Because St. Clair warms up faster, the most likely tournament scenario is a lot of postspawn fish on St. Clair and not as many postspawn fish on Erie. Trombly expects St. Clair to play big even though pros will need to run a bit to get there.
“It’s all because of that spawn,” says Trombly. “It finishes a littler earlier on St. Clair than it does on Erie, so you have a better chance of having a school that time of year. When Chad [Grigsby] won, the other two guys were relatively close to him, almost within shouting distance, and you can get into a mega load of fish.”
One final note is about travel time. Taking off in the river means that pros will have to traverse the “Miracle Mile” section of the Detroit River, which is famed for rough rides in the afternoon when the waves from cruisers pound off the seawalls. Trombly says that the run to St. Clair might take just 20 to 25 minutes in the morning, but after about 10 a.m. it can take an hour or more to get back.
All the standard smallmouth stuff is going to play. Jerkbaits, swimbaits and spybaits could absolutely all be money. Plus, the usual mix of tubes, Ned rigs and drop-shot rigs will load the boat.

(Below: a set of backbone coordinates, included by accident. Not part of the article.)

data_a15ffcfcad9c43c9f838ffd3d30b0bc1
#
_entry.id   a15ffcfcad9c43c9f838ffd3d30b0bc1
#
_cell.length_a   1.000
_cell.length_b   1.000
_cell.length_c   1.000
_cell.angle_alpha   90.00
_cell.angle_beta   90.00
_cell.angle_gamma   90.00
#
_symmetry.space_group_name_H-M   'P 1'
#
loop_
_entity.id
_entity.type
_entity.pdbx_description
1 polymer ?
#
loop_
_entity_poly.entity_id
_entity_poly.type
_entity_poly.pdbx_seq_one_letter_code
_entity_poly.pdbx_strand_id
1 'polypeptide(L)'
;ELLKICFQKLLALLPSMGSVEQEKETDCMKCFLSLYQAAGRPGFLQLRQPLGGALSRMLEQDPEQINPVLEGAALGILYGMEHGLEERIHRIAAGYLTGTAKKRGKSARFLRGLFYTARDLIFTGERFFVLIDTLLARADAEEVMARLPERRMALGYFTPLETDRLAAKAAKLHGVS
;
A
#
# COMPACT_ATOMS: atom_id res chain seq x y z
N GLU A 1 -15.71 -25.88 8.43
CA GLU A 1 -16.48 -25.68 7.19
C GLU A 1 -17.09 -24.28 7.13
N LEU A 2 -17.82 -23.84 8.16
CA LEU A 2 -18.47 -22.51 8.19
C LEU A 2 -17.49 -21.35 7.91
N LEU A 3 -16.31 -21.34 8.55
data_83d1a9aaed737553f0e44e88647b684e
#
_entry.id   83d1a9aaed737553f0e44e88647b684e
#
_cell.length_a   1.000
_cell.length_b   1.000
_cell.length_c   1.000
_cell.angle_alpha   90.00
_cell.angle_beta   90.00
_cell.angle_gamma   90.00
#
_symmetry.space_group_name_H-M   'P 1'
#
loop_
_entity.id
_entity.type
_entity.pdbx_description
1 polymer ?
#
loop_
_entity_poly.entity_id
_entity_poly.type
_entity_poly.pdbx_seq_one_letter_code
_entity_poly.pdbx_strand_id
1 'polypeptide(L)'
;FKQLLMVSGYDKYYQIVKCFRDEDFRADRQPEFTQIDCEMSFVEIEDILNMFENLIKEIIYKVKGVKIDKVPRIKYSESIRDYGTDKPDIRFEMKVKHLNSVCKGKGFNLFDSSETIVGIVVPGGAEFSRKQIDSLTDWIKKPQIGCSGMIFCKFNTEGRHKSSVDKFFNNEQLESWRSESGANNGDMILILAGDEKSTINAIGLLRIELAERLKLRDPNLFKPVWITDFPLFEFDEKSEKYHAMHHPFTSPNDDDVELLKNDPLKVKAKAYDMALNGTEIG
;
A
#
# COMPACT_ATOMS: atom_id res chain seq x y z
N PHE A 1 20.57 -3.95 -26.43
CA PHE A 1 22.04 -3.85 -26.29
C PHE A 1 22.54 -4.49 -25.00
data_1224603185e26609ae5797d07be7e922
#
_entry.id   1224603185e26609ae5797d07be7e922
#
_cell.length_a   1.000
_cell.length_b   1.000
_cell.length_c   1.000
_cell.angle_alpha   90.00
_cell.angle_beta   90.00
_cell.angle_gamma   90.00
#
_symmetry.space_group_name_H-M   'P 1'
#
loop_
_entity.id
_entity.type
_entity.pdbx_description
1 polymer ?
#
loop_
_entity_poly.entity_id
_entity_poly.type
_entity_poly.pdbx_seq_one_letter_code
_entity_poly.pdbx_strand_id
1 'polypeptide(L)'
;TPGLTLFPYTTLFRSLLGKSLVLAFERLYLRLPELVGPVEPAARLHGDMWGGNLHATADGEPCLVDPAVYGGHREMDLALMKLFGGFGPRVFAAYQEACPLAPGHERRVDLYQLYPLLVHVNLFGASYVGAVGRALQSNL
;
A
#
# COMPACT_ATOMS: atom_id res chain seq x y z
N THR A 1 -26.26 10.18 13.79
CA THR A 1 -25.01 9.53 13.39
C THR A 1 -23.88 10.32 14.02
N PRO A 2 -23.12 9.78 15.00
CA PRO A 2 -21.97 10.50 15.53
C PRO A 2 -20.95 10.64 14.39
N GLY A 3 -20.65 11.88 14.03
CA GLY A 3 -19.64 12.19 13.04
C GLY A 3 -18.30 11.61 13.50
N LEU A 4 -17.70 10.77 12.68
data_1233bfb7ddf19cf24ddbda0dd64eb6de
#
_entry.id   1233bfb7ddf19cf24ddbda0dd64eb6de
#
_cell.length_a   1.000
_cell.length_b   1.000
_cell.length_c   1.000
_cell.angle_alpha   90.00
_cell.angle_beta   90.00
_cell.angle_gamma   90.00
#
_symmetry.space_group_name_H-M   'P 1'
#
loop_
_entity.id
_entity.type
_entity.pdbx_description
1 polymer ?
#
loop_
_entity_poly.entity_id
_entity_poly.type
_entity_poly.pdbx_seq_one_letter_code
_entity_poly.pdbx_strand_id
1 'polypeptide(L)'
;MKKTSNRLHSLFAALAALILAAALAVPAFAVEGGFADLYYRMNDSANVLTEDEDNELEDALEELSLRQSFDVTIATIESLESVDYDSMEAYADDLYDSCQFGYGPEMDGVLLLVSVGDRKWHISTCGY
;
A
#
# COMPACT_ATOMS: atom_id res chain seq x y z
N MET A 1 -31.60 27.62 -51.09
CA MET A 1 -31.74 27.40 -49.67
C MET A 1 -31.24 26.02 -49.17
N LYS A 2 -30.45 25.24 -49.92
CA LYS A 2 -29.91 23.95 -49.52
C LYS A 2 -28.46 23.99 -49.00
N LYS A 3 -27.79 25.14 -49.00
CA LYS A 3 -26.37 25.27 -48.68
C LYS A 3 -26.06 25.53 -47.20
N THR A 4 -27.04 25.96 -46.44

One St. Clair-specific method is cranking, and Trombly says you can’t totally count it out despite the early season.
“Sometimes it does play in June, and every year is a little bit different,” he says. “When those fish get schooled up postspawn there can be a good cranking bite. It’s something I always check; I’ll put it that way.”
1. The wind – This is perhaps the No. 1 factor anytime a tournament is near the Great Lakes. Wind can impact practice or the tournament in a major way. For instance, though Trombly believes St. Clair is the place to be under normal conditions, several days with a strong north wind could make the sheltered north shore of Erie a major player.
2. Canada – Fishing fresh water is always good, but just deciding to run into Canada and start slinging is perhaps not the smartest thing. Someone that can unlock Canada in practice or in the tournament after a good start on the U.S. side could be extremely well-positioned for success.
3. Making adjustments – Adjusting to Canada is one thing, but there are myriad other changes anglers could make in this derby. When Grigsby won, one of the factors that put him over the top was changing to a spybait when the conditions got right. Someone who can combine a few patterns, or make the right change at the right time, could take the fast track to the W.
The obvious favorite is Dobson. Though he was bested the last time at St. Clair, he’s so easily the front-runner in knowledge and history on the fishery that a top 10 already feels inevitable. However, there are plenty of other smallmouth hammers to watch out for. For one, Ron Nelson is in this, and he’s a shallow smallie master from Michigan. Grigsby, Matt Becker and Josh Douglas are also totally capable smallie anglers that should have a shot.
Of course, when St. Clair is in play, it’s hard to count anyone out. A bit like Okeechobee, when FLW visits St. Clair, someone unexpected always seems to smash them. So don’t be surprised if a Southerner ends up dropping the hammer like Hays and Knight did the last time.